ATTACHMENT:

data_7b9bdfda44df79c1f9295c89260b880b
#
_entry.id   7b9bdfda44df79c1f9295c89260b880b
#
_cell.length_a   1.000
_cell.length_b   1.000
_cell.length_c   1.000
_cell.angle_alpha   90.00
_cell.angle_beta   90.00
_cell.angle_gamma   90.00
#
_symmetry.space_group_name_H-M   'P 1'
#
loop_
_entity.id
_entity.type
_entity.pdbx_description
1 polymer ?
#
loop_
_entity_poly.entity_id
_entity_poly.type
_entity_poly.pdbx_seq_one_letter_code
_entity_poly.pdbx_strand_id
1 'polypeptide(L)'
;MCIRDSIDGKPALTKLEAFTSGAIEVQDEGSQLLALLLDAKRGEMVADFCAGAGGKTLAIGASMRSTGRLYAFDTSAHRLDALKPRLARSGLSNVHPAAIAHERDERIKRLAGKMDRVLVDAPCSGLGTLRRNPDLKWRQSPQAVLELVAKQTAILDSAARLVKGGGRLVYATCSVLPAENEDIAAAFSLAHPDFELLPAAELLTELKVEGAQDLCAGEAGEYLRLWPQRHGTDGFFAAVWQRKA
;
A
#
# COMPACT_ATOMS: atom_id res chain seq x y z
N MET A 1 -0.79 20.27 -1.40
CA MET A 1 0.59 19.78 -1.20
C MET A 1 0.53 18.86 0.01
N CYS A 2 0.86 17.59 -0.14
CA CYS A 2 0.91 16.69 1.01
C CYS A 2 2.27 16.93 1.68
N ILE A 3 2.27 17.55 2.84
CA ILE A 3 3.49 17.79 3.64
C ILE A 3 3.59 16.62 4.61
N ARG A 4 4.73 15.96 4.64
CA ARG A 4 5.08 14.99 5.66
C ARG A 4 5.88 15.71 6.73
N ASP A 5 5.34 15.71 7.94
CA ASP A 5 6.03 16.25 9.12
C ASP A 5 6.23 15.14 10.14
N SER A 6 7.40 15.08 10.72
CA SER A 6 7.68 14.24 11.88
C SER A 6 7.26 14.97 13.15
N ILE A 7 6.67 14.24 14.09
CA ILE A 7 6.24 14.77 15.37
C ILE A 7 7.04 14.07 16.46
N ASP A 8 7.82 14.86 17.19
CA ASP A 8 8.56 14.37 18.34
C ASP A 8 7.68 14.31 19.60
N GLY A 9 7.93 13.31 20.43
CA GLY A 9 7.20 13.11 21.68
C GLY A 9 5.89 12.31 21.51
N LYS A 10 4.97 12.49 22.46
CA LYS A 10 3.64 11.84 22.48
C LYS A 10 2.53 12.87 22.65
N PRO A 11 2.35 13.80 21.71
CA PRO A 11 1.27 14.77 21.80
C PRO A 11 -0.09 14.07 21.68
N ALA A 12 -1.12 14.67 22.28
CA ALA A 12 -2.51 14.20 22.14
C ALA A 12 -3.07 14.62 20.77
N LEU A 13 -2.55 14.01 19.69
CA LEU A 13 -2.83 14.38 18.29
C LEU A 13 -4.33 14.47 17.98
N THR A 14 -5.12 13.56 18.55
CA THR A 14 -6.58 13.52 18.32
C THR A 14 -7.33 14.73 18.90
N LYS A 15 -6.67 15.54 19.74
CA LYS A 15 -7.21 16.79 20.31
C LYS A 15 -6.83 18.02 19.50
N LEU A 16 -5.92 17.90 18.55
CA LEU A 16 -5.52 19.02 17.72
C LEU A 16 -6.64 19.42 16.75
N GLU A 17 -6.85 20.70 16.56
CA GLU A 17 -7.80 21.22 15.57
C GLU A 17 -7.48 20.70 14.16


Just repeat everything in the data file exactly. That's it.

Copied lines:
data_7b9bdfda44df79c1f9295c89260b880b
#
_entry.id   7b9bdfda44df79c1f9295c89260b880b
#
_cell.length_a   1.000
_cell.length_b   1.000
_cell.length_c   1.000
_cell.angle_alpha   90.00
_cell.angle_beta   90.00
_cell.angle_gamma   90.00
#
_symmetry.space_group_name_H-M   'P 1'
#
loop_
_entity.id
_entity.type
_entity.pdbx_description
1 polymer ?
#
loop_
_entity_poly.entity_id
_entity_poly.type
_entity_poly.pdbx_seq_one_letter_code
_entity_poly.pdbx_strand_id
1 'polypeptide(L)'
;MCIRDSIDGKPALTKLEAFTSGAIEVQDEGSQLLALLLDAKRGEMVADFCAGAGGKTLAIGASMRSTGRLYAFDTSAHRLDALKPRLARSGLSNVHPAAIAHERDERIKRLAGKMDRVLVDAPCSGLGTLRRNPDLKWRQSPQAVLELVAKQTAILDSAARLVKGGGRLVYATCSVLPAENEDIAAAFSLAHPDFELLPAAELLTELKVEGAQDLCAGEAGEYLRLWPQRHGTDGFFAAVWQRKA
;
A
#
# COMPACT_ATOMS: atom_id res chain seq x y z
N MET A 1 -0.79 20.27 -1.40
CA MET A 1 0.59 19.78 -1.20
C MET A 1 0.53 18.86 0.01
N CYS A 2 0.86 17.59 -0.14
CA CYS A 2 0.91 16.69 1.01
C CYS A 2 2.27 16.93 1.68
N ILE A 3 2.27 17.55 2.84
CA ILE A 3 3.49 17.79 3.64
C ILE A 3 3.59 16.62 4.61
N ARG A 4 4.73 15.96 4.64
CA ARG A 4 5.08 14.99 5.66
C ARG A 4 5.88 15.71 6.73
N ASP A 5 5.34 15.71 7.94
CA ASP A 5 6.03 16.25 9.12
C ASP A 5 6.23 15.14 10.14
N SER A 6 7.40 15.08 10.72
CA SER A 6 7.68 14.24 11.88
C SER A 6 7.26 14.97 13.15
N ILE A 7 6.67 14.24 14.09
CA ILE A 7 6.24 14.77 15.37
C ILE A 7 7.04 14.07 16.46
N ASP A 8 7.82 14.86 17.19
CA ASP A 8 8.56 14.37 18.34
C ASP A 8 7.68 14.31 19.60
N GLY A 9 7.93 13.31 20.43
CA GLY A 9 7.20 13.11 21.68
C GLY A 9 5.89 12.31 21.51
N LYS A 10 4.97 12.49 22.46
CA LYS A 10 3.64 11.84 22.48
C LYS A 10 2.53 12.87 22.65
N PRO A 11 2.35 13.80 21.71
CA PRO A 11 1.27 14.77 21.80
C PRO A 11 -0.09 14.07 21.68
N ALA A 12 -1.12 14.67 22.28
CA ALA A 12 -2.51 14.20 22.14
C ALA A 12 -3.07 14.62 20.77
N LEU A 13 -2.55 14.01 19.69
CA LEU A 13 -2.83 14.38 18.29
C LEU A 13 -4.33 14.47 17.98
N THR A 14 -5.12 13.56 18.55
CA THR A 14 -6.58 13.52 18.32
C THR A 14 -7.33 14.73 18.90
N LYS A 15 -6.67 15.54 19.74
CA LYS A 15 -7.21 16.79 20.31
C LYS A 15 -6.83 18.02 19.50
N LEU A 16 -5.92 17.90 18.55
CA LEU A 16 -5.52 19.02 17.72
C LEU A 16 -6.64 19.42 16.75
N GLU A 17 -6.85 20.70 16.56
CA GLU A 17 -7.80 21.22 15.57
C GLU A 17 -7.48 20.70 14.16